The Nigerian panel, Economic and Financial Crimes Commission (EFCC), is investigating an alleged bribery scandal involving lawmakers and last week’s rejection of a constitutional amendment that would extend the presidential term limit from two to three. Mallam Nuhu Ribadu, Chairman of the EFCC, told English to Africa Reporter Howard Lesser that in the last two weeks the Commission has made progress in tracking the claims of bribery as well as raising public awareness of this issue.
“I think the work we did in some way helped more or less in determining the outcome of the entire process,” he said. “We started the investigation about two weeks ago, and we’ve been to banks (in Abuja, particularly), and we have taken statements from different people. And we issued a statement requesting information from the members of the public.”
A US House of Representatives Subcommittee on Africa, Global Human Rights, and International Operations heard testimony from Chairman Ribadu and others last Thursday, two days after the Nigerian Senate vote. Ribadu said that US legislators can help Nigeria fight corruption, “Maybe as much as 80 percent of corruption that takes place in Africa goes out, and it goes to the West. And indeed, some of it also finds its way into the US. Shut it out. Don’t allow them. And I told them that corrupt people and corrupt leaders, particularly from Africa, are as bad as terrorists. If it is possible that a corrupt despot, a person who is looting the treasury of his own country, could be treated as a terrorist, it will make a huge difference in the fight we are waging back home. I also asked them for technical support because some of this criminal activity is very complex. We need technology that will assist us in the war.”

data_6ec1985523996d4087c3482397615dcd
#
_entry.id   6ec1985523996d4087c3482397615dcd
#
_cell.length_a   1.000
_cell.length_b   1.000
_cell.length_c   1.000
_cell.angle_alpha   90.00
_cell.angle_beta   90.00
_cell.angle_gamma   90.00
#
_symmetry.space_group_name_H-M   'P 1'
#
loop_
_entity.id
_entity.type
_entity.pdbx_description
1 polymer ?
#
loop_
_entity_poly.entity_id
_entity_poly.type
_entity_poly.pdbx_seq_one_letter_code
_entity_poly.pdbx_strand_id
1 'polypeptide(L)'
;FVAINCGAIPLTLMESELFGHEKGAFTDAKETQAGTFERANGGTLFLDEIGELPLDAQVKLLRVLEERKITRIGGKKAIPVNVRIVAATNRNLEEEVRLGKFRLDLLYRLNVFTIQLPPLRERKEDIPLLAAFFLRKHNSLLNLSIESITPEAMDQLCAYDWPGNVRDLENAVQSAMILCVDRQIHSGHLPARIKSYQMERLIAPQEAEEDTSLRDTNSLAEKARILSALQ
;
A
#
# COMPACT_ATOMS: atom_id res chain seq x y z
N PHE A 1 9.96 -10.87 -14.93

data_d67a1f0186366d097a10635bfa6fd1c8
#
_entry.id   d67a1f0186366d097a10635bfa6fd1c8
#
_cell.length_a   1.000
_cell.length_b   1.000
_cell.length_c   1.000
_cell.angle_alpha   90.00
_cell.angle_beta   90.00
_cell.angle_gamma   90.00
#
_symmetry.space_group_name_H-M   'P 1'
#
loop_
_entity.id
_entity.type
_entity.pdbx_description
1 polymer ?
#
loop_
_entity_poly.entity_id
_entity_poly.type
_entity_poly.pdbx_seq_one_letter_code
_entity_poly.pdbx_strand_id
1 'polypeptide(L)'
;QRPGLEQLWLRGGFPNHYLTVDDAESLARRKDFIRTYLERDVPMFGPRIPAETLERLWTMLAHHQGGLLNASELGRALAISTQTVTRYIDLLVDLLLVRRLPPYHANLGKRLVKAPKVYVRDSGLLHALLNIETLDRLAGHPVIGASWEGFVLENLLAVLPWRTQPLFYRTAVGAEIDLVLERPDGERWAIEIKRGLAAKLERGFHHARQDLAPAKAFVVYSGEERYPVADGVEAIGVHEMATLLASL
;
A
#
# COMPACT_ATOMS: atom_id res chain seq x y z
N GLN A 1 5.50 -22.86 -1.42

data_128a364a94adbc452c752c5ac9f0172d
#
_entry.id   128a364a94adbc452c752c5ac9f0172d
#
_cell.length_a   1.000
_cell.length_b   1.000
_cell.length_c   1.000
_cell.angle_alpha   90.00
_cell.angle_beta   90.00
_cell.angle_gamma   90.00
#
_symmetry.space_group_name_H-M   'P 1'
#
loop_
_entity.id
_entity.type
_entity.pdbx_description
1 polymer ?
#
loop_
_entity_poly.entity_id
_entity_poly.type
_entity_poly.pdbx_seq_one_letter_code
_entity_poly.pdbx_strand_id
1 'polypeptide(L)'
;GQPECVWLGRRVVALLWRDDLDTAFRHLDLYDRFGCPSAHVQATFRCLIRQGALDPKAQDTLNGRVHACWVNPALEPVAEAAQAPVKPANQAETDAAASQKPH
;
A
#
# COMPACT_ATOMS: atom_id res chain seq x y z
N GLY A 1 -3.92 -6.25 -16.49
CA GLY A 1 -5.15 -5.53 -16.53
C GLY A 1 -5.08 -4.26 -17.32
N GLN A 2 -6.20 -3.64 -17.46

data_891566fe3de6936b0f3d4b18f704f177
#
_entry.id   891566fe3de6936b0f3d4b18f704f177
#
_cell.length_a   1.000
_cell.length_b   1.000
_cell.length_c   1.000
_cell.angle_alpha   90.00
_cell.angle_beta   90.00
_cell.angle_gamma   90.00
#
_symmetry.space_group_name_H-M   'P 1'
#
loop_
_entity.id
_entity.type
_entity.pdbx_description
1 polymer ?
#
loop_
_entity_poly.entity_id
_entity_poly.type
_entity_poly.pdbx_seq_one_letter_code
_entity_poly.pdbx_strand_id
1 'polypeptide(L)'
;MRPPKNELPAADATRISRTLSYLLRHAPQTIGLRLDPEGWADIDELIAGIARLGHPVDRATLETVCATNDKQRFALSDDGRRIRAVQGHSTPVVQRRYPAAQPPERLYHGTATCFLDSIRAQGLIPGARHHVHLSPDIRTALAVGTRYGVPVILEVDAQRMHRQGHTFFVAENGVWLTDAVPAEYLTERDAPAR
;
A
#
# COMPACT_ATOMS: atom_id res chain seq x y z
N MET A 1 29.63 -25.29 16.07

Ribadu says his Commission’s investigation will continue, even though Nigeria’s National Assembly has dropped the bid to extend presidential term limits. “If you fight corruption, and you successfully fight it to a standstill, you will be able to get good governance.”
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